10,000 Tests and Counting
I played a “Yeah” sound effect in campfire a few weeks ago in celebration of checking in our 10,000th test. It was a milestone worth celebrating with both Creme Brûlée Bread Pudding and a chocolate chip cookie. Stepping back a few years I had to fight policy battles just to allot any development time to testing or even check it into CVS with the production code.
Some good things about 10,000 tests and counting:
- We have pretty good confidence that we can catch breaking changes throughout the app. CI and a suite of much slower QA Acceptance tests add to that confidence.
- We can run the entire suite of 10,000 RSpec examples in about 8 minutes on the newest Macbook Pros with 16GB of RAM and 4 cores plus hyper threading.
- Finding old crufty areas of the codebase that aren’t’ tested is a rare surprise rather than a common experience.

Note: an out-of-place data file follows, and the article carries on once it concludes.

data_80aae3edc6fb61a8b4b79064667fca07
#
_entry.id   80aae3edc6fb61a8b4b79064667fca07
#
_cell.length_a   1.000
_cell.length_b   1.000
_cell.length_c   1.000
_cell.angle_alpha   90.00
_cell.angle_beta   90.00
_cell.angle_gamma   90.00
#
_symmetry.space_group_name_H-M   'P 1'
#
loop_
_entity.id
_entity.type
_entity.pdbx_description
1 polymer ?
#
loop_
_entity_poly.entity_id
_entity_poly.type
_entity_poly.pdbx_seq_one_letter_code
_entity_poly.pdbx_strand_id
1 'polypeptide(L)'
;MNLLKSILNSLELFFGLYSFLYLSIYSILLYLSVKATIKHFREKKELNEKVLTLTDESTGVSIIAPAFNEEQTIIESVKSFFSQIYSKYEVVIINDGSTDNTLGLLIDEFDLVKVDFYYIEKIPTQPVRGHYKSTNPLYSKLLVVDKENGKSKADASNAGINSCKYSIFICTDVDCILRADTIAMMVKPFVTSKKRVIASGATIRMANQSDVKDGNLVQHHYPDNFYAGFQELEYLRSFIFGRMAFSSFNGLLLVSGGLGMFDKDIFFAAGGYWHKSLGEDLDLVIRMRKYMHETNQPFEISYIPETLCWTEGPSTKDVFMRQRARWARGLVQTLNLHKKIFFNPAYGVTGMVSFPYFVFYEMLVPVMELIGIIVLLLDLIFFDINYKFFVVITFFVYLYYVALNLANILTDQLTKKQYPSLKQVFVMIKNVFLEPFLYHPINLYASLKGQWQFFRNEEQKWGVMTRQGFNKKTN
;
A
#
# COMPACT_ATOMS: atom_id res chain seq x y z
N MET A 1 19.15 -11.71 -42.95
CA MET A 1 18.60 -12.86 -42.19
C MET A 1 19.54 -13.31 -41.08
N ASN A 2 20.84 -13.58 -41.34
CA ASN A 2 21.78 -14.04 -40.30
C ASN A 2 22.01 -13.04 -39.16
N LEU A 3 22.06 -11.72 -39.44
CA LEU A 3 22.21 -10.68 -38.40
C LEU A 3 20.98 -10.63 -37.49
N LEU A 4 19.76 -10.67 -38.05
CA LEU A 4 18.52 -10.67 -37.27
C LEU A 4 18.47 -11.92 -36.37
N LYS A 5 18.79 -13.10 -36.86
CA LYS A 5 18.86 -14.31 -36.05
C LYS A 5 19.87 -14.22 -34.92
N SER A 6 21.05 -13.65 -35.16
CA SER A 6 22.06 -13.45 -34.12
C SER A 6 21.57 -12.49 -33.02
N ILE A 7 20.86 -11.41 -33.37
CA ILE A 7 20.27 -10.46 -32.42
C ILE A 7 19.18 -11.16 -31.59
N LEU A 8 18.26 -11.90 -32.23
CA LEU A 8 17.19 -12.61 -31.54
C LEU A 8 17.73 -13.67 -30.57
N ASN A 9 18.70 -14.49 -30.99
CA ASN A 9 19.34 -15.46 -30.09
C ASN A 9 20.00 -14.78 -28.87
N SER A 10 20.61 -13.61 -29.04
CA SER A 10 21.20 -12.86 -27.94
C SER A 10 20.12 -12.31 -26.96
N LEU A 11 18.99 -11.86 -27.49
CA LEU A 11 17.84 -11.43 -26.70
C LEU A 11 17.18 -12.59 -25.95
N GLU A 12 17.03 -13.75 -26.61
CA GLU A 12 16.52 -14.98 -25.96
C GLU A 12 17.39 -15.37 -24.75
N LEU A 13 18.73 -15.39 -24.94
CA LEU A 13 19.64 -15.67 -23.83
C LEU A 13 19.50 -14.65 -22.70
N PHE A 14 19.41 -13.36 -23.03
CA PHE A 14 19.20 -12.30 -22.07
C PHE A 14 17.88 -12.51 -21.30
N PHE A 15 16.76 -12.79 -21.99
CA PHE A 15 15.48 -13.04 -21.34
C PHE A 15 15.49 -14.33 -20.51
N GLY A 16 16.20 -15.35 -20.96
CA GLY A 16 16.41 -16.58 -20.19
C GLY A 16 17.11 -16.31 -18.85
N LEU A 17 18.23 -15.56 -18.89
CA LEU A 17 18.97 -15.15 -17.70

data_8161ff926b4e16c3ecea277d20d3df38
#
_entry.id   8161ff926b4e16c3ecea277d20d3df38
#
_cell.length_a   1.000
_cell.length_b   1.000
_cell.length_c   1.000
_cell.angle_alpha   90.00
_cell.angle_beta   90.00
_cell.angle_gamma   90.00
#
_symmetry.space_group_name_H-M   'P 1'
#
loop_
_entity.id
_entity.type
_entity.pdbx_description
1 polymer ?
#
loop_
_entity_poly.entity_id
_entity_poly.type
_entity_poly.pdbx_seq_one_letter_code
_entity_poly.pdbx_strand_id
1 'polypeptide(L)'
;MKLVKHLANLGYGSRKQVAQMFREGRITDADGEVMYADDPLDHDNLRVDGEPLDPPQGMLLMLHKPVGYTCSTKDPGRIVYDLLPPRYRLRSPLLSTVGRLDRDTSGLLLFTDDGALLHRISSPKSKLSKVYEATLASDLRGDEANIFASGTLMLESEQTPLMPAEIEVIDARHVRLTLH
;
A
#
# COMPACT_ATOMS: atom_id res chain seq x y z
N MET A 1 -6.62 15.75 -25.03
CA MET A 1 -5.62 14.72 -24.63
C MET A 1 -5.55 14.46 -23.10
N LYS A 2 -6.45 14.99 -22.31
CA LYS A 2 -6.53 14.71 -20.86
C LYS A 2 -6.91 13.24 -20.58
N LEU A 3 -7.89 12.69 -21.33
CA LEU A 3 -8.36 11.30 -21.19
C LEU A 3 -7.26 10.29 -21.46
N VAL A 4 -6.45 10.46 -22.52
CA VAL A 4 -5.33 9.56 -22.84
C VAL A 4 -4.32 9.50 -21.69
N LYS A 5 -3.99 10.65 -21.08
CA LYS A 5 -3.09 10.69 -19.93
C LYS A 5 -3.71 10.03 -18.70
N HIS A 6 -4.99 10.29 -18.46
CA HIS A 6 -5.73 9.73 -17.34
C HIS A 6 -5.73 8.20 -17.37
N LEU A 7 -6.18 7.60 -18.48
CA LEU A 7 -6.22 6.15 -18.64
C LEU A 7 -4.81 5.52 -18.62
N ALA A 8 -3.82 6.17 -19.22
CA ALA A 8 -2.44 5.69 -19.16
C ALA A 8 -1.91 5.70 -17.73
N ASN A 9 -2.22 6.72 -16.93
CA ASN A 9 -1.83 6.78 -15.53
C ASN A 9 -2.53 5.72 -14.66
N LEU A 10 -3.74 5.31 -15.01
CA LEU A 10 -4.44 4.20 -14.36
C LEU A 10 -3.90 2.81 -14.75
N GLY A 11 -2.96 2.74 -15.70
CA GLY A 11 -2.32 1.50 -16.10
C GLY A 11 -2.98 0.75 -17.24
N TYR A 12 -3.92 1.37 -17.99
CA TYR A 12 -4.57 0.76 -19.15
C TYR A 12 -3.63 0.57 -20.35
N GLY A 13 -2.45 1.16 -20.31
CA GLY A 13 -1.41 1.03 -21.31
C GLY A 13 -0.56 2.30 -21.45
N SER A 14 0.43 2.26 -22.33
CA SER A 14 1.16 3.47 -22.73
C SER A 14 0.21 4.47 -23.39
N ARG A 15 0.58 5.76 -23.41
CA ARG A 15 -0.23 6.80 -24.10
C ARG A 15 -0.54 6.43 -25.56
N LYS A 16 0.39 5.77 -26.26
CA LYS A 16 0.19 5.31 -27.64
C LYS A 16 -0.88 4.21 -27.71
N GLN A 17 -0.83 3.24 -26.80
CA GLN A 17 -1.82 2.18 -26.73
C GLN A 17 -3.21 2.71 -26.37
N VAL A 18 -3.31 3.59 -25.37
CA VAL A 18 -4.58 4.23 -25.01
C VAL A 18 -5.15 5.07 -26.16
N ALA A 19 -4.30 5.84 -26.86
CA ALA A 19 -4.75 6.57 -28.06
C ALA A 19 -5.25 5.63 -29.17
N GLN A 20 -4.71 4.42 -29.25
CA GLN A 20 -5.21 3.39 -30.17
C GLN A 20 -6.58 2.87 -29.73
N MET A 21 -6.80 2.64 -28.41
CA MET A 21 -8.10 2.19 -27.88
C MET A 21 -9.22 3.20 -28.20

- Even our large “god” classes are generally well tested.
- We’re constantly thinking about ways to increase the speed of the overall run to at least keep it under the 10 minute threshold rule of thumb. This tends to lead to good refactoring efforts to decouple slow tests from their slow dependencies.
Some not so good things:
- Many of the ‘unit’ tests are really light integration tests since they depend on database objects, Rails ActiveRecord objects in our case.
- Some of our ‘god’ classes have 3000+ lines of tests and take 2-3 minutes to run on their own.
- We have to rely on methods like parallel tests to distribute our unit test running.
- If it doesn’t look like a change will impact anything outside the new code we sometimes skip running a full spec and let the CI server catch issues.
- Running individual specs that use ActiveRecord often take 5-8 seconds to spin up, which is painfully long for a fast TDD cycle.
- Our full acceptance test suite still isn’t consistent enough and running on CI so we have even more of a dependency of trusting the indirect integration testing in our unit test suite.
- We’d like to use things like guard or auto test, but we haven’t been able to make them work with such a large number of tests.
Even with all the cons of a really large test suite, I love that we have it and run it all day long.